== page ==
One of the major threats to bees is pesticide usage, and beekeepers constantly complaint that farmers spray pesticides without regard to their neighboring hives.
In Florida, however, beekeepers and citrus growers are trying something different: cooperation.
A couple of years ago, the Florida Commissioner of Agriculture called together citrus growers and beekeepers and other interested folks to form a plan to ensure the safety of beehives while also allowing Florida’s all-important citrus industry to make oranges and grapefruit for the rest of us. As Southeast AgNet reports, the plan they put into effect could become a model for the rest of the nation.
Florida will be a key part of a nationwide effort to improve cooperation and coexistence between growers and beekeepers. The department has been asked by the federal Environmental Protection Agency to partner with four other states to promote voluntary programs like the one instituted in Florida. (quoted)
The recommendations formulated two years ago included these (again, we’re quoting Southeast AgNet):
• Beekeepers should develop and maintain one-on-one communications with citrus growers who have groves where they would like to place their bees.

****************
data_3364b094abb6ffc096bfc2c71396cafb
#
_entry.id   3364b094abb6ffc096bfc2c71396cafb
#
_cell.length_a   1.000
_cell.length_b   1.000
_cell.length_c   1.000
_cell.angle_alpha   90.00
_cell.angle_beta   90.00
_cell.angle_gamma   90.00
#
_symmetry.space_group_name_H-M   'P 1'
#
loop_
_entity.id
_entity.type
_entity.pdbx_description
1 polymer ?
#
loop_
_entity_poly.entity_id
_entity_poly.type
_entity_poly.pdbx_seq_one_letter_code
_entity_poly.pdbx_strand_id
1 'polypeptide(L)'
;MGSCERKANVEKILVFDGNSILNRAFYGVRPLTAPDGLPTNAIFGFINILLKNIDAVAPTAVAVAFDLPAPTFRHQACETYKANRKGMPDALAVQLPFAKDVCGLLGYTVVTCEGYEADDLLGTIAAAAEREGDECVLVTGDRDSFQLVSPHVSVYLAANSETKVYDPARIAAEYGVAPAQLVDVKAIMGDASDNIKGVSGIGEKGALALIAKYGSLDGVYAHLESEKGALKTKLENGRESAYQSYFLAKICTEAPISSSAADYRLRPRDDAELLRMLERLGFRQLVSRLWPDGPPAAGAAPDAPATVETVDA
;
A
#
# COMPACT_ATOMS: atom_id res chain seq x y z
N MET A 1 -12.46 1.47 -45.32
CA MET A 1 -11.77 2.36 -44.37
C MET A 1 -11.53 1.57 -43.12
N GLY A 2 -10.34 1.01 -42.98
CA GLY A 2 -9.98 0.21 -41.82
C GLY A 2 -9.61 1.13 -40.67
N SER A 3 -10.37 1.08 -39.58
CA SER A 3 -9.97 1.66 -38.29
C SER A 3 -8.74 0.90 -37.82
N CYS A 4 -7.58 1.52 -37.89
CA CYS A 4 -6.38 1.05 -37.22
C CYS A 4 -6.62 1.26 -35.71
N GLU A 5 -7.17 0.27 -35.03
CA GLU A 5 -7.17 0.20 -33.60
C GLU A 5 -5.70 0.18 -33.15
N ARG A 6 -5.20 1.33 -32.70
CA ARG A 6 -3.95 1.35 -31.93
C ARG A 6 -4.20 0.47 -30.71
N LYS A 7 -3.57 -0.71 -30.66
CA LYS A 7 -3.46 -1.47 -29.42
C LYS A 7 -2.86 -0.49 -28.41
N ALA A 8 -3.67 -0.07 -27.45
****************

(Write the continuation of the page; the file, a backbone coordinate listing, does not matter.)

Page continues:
• Beekeepers should work with growers to reach written agreements providing permission to place hives in groves.
• Beekeepers should inform growers of hive locations, status, concerns and be willing to remove hives promptly if the need arises.
• Growers should consult the department’s online tool to identify beekeepers with hives in their areas.
• Growers should develop formal agreements with beekeepers detailing the responsibilities and liabilities of each party.
• Growers should develop a pest management plan that accommodates the likelihood of bees foraging during bloom.
There’s more information about all this at www.FloridaBeeProtection.org.
Key words: beekeepers, citrus growers, protection of beehives, pesticide use, Florida Bee Protection, Florida Commission of Agriculture, Southeast Agnet, protection of bees